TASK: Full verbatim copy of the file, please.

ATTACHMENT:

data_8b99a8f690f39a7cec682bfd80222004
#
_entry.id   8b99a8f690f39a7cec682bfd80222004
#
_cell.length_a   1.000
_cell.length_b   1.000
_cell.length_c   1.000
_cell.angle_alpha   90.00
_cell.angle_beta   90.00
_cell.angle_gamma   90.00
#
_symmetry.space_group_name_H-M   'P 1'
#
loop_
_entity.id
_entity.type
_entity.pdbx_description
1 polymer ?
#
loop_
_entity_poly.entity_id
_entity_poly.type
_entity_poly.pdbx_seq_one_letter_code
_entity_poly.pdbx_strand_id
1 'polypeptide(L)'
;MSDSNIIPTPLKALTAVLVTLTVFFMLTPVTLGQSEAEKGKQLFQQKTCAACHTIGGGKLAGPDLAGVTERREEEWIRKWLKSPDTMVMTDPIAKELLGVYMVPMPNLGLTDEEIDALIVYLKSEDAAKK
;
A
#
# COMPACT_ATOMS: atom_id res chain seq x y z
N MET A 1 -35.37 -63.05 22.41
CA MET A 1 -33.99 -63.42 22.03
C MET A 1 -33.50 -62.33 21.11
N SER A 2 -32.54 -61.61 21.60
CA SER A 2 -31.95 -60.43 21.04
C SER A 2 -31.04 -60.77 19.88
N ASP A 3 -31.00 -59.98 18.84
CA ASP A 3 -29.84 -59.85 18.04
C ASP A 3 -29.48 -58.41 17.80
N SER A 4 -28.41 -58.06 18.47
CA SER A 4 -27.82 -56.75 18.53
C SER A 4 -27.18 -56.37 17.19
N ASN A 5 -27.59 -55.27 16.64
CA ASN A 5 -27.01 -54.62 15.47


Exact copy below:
data_8b99a8f690f39a7cec682bfd80222004
#
_entry.id   8b99a8f690f39a7cec682bfd80222004
#
_cell.length_a   1.000
_cell.length_b   1.000
_cell.length_c   1.000
_cell.angle_alpha   90.00
_cell.angle_beta   90.00
_cell.angle_gamma   90.00
#
_symmetry.space_group_name_H-M   'P 1'
#
loop_
_entity.id
_entity.type
_entity.pdbx_description
1 polymer ?
#
loop_
_entity_poly.entity_id
_entity_poly.type
_entity_poly.pdbx_seq_one_letter_code
_entity_poly.pdbx_strand_id
1 'polypeptide(L)'
;MSDSNIIPTPLKALTAVLVTLTVFFMLTPVTLGQSEAEKGKQLFQQKTCAACHTIGGGKLAGPDLAGVTERREEEWIRKWLKSPDTMVMTDPIAKELLGVYMVPMPNLGLTDEEIDALIVYLKSEDAAKK
;
A
#
# COMPACT_ATOMS: atom_id res chain seq x y z
N MET A 1 -35.37 -63.05 22.41
CA MET A 1 -33.99 -63.42 22.03
C MET A 1 -33.50 -62.33 21.11
N SER A 2 -32.54 -61.61 21.60
CA SER A 2 -31.95 -60.43 21.04
C SER A 2 -31.04 -60.77 19.88
N ASP A 3 -31.00 -59.98 18.84
CA ASP A 3 -29.84 -59.85 18.04
C ASP A 3 -29.48 -58.41 17.80
N SER A 4 -28.41 -58.06 18.47
CA SER A 4 -27.82 -56.75 18.53
C SER A 4 -27.18 -56.37 17.19
N ASN A 5 -27.59 -55.27 16.64
CA ASN A 5 -27.01 -54.62 15.47